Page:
Fall knitting

As the weather has been slowly cooling off here in the Northeast, I’ve been rereading the posts for Colette’s Wardrobe Architect project and thinking about what I’d like to be wearing this fall and winter, what shapes and fabrics make sense for what I do every day, and what external forces may come to bear on what I actually end up wearing on a day-to-day basis. The latter is something I need to pay closer attention to. I actually put together a pretty nice, mostly handmade capsule wardrobe for this summer: a couple of breezy skirts, a few pairs of pants, a few dresses, and several shirts in linens and chambray and cotton double gauze that all went together and worked for the office and most what I do when I’m not at work. But unfortunately, I failed to take into account the fact that our office air conditioning is set so high that it was too cold for me to be in there with bare legs or arms. (It’s out of our control; the thermostat is controlled by the building.)

I’m also thinking back over the last few years and considering what in my closet has gotten the most wear. Three of my current knitting projects for the season ahead are directly inspired by beloved items that I already own.

1. This summer I wore my Harper Tunic from Elizabeth Suzann at least once a week, usually more, both to work and on the weekends. It was a splurge at the beginning of the season, and one that was 100% worth it. Joji Locatelli’s Boxy is similarly oversized and, well, boxy; I’ve started it in a burgandy alpaca that I think will go with everything I own. The knitting is mind-numbing, but I trust that I’ll wear the sweater loads.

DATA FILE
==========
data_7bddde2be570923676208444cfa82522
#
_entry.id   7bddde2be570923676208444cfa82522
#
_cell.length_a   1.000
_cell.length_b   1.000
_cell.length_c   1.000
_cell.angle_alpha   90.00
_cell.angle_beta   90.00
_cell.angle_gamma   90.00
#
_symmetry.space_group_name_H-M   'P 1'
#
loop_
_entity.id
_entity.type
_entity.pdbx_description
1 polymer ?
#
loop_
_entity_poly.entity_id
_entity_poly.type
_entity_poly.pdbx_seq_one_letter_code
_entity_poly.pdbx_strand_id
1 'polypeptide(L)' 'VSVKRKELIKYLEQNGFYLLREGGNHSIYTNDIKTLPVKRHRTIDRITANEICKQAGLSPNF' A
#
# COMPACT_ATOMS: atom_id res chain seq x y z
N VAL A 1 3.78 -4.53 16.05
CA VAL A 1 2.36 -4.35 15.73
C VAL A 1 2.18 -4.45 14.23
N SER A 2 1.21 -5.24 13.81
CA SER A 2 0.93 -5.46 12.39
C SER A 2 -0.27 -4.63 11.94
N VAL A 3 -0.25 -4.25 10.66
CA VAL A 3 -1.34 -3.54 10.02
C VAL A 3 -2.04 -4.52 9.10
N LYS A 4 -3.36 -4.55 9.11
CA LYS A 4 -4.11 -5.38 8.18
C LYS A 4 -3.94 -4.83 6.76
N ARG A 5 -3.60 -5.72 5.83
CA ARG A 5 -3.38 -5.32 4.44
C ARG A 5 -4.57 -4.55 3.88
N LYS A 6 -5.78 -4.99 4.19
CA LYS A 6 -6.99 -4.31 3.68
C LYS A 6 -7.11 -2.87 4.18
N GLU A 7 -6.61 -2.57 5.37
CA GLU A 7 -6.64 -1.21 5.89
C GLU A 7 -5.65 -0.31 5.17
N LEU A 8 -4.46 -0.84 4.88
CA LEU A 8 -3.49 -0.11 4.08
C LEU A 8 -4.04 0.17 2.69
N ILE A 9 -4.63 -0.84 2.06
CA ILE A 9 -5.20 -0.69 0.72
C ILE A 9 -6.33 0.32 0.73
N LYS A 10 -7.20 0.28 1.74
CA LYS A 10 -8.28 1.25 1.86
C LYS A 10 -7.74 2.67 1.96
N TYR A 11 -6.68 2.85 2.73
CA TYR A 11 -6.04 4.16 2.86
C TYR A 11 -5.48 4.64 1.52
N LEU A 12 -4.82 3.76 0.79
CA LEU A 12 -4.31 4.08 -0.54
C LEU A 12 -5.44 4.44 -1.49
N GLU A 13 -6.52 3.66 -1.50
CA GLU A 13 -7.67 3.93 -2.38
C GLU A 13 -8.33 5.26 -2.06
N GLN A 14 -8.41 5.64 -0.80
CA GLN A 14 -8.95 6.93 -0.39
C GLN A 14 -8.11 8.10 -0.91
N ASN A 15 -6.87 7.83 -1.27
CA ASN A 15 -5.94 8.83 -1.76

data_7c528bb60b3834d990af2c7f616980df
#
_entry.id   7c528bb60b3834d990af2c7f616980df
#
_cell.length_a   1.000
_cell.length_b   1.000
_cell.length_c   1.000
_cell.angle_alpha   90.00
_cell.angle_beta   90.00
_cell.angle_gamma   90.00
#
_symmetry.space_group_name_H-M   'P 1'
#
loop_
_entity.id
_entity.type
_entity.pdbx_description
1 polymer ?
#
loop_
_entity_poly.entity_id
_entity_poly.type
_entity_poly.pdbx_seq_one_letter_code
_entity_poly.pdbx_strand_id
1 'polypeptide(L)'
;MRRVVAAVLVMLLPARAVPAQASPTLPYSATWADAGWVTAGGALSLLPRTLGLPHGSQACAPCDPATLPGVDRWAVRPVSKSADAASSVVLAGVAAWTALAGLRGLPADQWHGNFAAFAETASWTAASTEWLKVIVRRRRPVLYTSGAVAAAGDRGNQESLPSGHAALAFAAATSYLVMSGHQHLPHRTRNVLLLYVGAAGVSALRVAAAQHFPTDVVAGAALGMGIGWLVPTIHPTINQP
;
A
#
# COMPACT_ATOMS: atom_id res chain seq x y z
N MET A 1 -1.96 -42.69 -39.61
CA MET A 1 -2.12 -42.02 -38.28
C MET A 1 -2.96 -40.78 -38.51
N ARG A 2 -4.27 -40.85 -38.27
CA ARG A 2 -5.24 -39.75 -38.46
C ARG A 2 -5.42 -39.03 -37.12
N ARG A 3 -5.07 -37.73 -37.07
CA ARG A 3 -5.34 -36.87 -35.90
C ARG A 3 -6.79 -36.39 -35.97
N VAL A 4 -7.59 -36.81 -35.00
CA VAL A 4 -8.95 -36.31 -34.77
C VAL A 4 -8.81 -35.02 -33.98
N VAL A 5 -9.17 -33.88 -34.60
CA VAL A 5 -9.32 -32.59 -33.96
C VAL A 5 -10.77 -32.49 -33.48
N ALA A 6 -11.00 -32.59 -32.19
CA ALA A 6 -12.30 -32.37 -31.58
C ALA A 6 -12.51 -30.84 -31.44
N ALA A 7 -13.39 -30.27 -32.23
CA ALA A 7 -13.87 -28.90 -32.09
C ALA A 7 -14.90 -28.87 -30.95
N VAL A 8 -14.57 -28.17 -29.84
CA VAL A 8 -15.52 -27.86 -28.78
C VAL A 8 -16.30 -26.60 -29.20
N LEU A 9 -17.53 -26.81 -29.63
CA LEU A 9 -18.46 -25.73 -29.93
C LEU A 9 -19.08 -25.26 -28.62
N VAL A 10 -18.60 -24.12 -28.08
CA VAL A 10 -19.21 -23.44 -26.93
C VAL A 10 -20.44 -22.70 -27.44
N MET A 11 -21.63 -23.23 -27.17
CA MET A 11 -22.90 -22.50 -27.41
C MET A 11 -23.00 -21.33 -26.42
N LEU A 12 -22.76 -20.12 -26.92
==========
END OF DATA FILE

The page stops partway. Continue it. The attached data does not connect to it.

2. My Twenty Ten Cardigan is of my most frequently worn handknits.
I have high hopes for Beaubourg, which I think has a lot in common with Twenty Ten—high neck, short sleeves, some interesting design elements—but without actually looking that similar. I have a big cone of heavy worsted-weight black Donegal wool that should be a great fit for this pattern. The yarn is a little textured, so having the purl side out will show that off.


3. I have an a-line, vaguely mod French terry tunic that I bought from Uniqlo a few years ago and wear at least once a laundry cycle three seasons of the year. I’ve admired the Still Light pattern for years, and I think it would fill a similar wardrobe niche, so I finally just bought the pattern and ordered the yarn. Like Boxy, it’s a whole lot of stockinette on small needles, but more than 2200 people have made one, so it’s clearly within the realm of possibility.




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